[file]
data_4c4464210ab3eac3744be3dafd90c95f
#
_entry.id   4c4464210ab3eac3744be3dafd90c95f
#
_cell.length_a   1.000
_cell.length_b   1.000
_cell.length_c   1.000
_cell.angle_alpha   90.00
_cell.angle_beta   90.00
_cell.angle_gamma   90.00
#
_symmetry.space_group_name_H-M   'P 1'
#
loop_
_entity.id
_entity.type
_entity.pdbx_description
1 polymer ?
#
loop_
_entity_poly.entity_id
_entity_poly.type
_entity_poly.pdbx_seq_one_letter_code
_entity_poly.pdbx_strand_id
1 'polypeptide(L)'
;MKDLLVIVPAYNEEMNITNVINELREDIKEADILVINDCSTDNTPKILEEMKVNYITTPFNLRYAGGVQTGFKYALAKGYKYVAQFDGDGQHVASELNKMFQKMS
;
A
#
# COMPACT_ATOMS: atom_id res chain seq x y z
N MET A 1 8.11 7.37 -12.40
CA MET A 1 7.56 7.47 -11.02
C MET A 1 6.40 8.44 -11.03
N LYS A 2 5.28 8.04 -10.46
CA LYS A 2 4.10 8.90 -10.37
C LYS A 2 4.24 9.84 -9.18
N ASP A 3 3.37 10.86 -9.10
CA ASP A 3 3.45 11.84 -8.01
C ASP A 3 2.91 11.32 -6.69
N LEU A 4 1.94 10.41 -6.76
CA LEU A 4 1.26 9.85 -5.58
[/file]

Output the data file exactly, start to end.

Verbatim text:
data_4c4464210ab3eac3744be3dafd90c95f
#
_entry.id   4c4464210ab3eac3744be3dafd90c95f
#
_cell.length_a   1.000
_cell.length_b   1.000
_cell.length_c   1.000
_cell.angle_alpha   90.00
_cell.angle_beta   90.00
_cell.angle_gamma   90.00
#
_symmetry.space_group_name_H-M   'P 1'
#
loop_
_entity.id
_entity.type
_entity.pdbx_description
1 polymer ?
#
loop_
_entity_poly.entity_id
_entity_poly.type
_entity_poly.pdbx_seq_one_letter_code
_entity_poly.pdbx_strand_id
1 'polypeptide(L)'
;MKDLLVIVPAYNEEMNITNVINELREDIKEADILVINDCSTDNTPKILEEMKVNYITTPFNLRYAGGVQTGFKYALAKGYKYVAQFDGDGQHVASELNKMFQKMS
;
A
#
# COMPACT_ATOMS: atom_id res chain seq x y z
N MET A 1 8.11 7.37 -12.40
CA MET A 1 7.56 7.47 -11.02
C MET A 1 6.40 8.44 -11.03
N LYS A 2 5.28 8.04 -10.46
CA LYS A 2 4.10 8.90 -10.37
C LYS A 2 4.24 9.84 -9.18
N ASP A 3 3.37 10.86 -9.10
CA ASP A 3 3.45 11.84 -8.01
C ASP A 3 2.91 11.32 -6.69
N LEU A 4 1.94 10.41 -6.76
CA LEU A 4 1.26 9.85 -5.58